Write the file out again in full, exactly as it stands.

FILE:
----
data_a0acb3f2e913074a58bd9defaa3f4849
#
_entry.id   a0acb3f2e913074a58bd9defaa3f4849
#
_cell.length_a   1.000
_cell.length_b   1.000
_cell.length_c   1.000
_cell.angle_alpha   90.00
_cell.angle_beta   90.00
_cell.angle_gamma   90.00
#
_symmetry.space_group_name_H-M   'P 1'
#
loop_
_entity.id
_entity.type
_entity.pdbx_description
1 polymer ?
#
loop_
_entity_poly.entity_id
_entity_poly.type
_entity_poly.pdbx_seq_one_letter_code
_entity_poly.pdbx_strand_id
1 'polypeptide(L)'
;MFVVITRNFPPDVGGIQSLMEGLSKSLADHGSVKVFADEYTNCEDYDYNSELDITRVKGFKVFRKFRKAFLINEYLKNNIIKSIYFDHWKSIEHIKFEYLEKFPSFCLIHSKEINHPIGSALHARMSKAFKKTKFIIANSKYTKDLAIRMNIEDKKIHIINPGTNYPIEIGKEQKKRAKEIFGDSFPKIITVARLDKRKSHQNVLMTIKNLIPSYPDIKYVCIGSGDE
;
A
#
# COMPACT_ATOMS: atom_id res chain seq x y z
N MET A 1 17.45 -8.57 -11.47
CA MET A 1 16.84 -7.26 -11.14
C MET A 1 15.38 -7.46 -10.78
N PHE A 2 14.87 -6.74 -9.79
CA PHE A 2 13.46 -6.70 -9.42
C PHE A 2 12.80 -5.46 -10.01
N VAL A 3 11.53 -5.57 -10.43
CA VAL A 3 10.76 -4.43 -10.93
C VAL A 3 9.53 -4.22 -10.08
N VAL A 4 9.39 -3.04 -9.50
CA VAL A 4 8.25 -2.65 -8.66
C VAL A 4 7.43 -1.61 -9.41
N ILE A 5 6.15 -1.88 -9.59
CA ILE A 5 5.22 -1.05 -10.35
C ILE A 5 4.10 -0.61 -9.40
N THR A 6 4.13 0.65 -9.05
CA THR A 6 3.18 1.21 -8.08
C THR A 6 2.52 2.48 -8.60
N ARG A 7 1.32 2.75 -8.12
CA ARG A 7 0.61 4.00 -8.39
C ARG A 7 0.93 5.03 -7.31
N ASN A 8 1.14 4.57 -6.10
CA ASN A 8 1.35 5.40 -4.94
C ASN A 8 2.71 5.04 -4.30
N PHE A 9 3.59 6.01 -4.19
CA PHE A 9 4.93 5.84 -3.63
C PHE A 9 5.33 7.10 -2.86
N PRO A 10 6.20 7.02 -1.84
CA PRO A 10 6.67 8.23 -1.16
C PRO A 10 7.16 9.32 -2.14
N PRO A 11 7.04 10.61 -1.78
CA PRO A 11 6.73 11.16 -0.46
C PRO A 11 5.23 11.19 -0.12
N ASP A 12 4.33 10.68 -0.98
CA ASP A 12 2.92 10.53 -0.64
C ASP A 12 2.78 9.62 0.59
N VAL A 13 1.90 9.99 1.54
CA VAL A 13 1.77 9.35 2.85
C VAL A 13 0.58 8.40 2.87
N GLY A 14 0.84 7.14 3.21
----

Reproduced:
data_a0acb3f2e913074a58bd9defaa3f4849
#
_entry.id   a0acb3f2e913074a58bd9defaa3f4849
#
_cell.length_a   1.000
_cell.length_b   1.000
_cell.length_c   1.000
_cell.angle_alpha   90.00
_cell.angle_beta   90.00
_cell.angle_gamma   90.00
#
_symmetry.space_group_name_H-M   'P 1'
#
loop_
_entity.id
_entity.type
_entity.pdbx_description
1 polymer ?
#
loop_
_entity_poly.entity_id
_entity_poly.type
_entity_poly.pdbx_seq_one_letter_code
_entity_poly.pdbx_strand_id
1 'polypeptide(L)'
;MFVVITRNFPPDVGGIQSLMEGLSKSLADHGSVKVFADEYTNCEDYDYNSELDITRVKGFKVFRKFRKAFLINEYLKNNIIKSIYFDHWKSIEHIKFEYLEKFPSFCLIHSKEINHPIGSALHARMSKAFKKTKFIIANSKYTKDLAIRMNIEDKKIHIINPGTNYPIEIGKEQKKRAKEIFGDSFPKIITVARLDKRKSHQNVLMTIKNLIPSYPDIKYVCIGSGDE
;
A
#
# COMPACT_ATOMS: atom_id res chain seq x y z
N MET A 1 17.45 -8.57 -11.47
CA MET A 1 16.84 -7.26 -11.14
C MET A 1 15.38 -7.46 -10.78
N PHE A 2 14.87 -6.74 -9.79
CA PHE A 2 13.46 -6.70 -9.42
C PHE A 2 12.80 -5.46 -10.01
N VAL A 3 11.53 -5.57 -10.43
CA VAL A 3 10.76 -4.43 -10.93
C VAL A 3 9.53 -4.22 -10.08
N VAL A 4 9.39 -3.04 -9.50
CA VAL A 4 8.25 -2.65 -8.66
C VAL A 4 7.43 -1.61 -9.41
N ILE A 5 6.15 -1.88 -9.59
CA ILE A 5 5.22 -1.05 -10.35
C ILE A 5 4.10 -0.61 -9.40
N THR A 6 4.13 0.65 -9.05
CA THR A 6 3.18 1.21 -8.08
C THR A 6 2.52 2.48 -8.60
N ARG A 7 1.32 2.75 -8.12
CA ARG A 7 0.61 4.00 -8.39
C ARG A 7 0.93 5.03 -7.31
N ASN A 8 1.14 4.57 -6.10
CA ASN A 8 1.35 5.40 -4.94
C ASN A 8 2.71 5.04 -4.30
N PHE A 9 3.59 6.01 -4.19
CA PHE A 9 4.93 5.84 -3.63
C PHE A 9 5.33 7.10 -2.86
N PRO A 10 6.20 7.02 -1.84
CA PRO A 10 6.67 8.23 -1.16
C PRO A 10 7.16 9.32 -2.14
N PRO A 11 7.04 10.61 -1.78
CA PRO A 11 6.73 11.16 -0.46
C PRO A 11 5.23 11.19 -0.12
N ASP A 12 4.33 10.68 -0.98
CA ASP A 12 2.92 10.53 -0.64
C ASP A 12 2.78 9.62 0.59
N VAL A 13 1.90 9.99 1.54
CA VAL A 13 1.77 9.35 2.85
C VAL A 13 0.58 8.40 2.87
N GLY A 14 0.84 7.14 3.21